WASHINGTON (Reuters) - Republican Senator Rand Paul, a fiscal hawk who has sometimes opposed his party’s spending plans, said on Monday he planned to vote for the U.S. Senate tax bill and urged his colleagues to do the same.
Paul, writing in a Fox News online opinion piece, said that while the bill was not perfect and he would “prefer a larger cut,” he planned to support the measure because it achieved some of his goals, and he could push for more changes next year.
“This tax bill is a true test for my colleagues,” wrote Paul, who represents Kentucky. “I’m not getting everything I want — far from it. But I’ve been immersed in this process. I’ve fought for and received major changes for the better — and I plan to vote for this bill as it stands right now.”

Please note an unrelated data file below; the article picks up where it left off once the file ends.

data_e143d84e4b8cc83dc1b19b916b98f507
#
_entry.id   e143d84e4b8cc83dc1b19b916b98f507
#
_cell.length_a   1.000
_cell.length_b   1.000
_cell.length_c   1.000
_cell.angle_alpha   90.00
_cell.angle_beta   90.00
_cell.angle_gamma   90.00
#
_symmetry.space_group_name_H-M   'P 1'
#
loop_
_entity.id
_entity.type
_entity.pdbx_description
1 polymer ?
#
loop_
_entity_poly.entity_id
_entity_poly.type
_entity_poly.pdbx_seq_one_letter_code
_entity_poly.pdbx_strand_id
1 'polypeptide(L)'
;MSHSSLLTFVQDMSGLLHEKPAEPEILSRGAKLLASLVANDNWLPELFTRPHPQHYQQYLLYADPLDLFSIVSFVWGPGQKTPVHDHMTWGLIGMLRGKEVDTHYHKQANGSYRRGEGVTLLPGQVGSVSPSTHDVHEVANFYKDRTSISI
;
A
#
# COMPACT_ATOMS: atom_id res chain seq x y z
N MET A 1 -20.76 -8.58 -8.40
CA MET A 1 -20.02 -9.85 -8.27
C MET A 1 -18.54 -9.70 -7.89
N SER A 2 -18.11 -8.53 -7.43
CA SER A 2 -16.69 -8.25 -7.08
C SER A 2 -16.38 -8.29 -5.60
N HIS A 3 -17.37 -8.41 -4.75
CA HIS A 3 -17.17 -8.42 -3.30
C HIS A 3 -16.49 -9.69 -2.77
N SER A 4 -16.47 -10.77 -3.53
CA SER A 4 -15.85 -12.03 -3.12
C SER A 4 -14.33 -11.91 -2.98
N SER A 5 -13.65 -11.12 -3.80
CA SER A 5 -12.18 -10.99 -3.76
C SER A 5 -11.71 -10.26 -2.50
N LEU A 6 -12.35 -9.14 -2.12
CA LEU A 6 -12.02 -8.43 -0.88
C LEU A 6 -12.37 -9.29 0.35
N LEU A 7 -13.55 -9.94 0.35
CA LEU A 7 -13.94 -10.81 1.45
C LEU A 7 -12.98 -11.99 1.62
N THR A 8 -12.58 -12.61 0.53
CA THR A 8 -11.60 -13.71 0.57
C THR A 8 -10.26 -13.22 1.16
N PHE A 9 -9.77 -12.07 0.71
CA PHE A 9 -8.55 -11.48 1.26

President Donald Trump, also a Republican, had set a goal of signing a sweeping tax overhaul into law before the end of 2017.
About a half-dozen lawmakers have voiced concerns about provisions including a nearly $1.5 trillion addition to the federal deficit, the treatment of small businesses and the potential impact on health insurances costs for people with medical conditions.
Senate Republicans hope to pass their bill as early as Thursday. With only a 52-48 majority in the 100-seat Senate, and Democrats unlikely to vote for the measure, they can lose support from no more than two members of their own ranks.
With the clock ticking, Trump was set to meet top Senate Republican tax writers at the White House as the administration considered policy tweaks to make the bill more palatable to potential Republican holdouts.
Reporting by David Alexander; Editing by Doina Chiacu and Lisa Von Ahn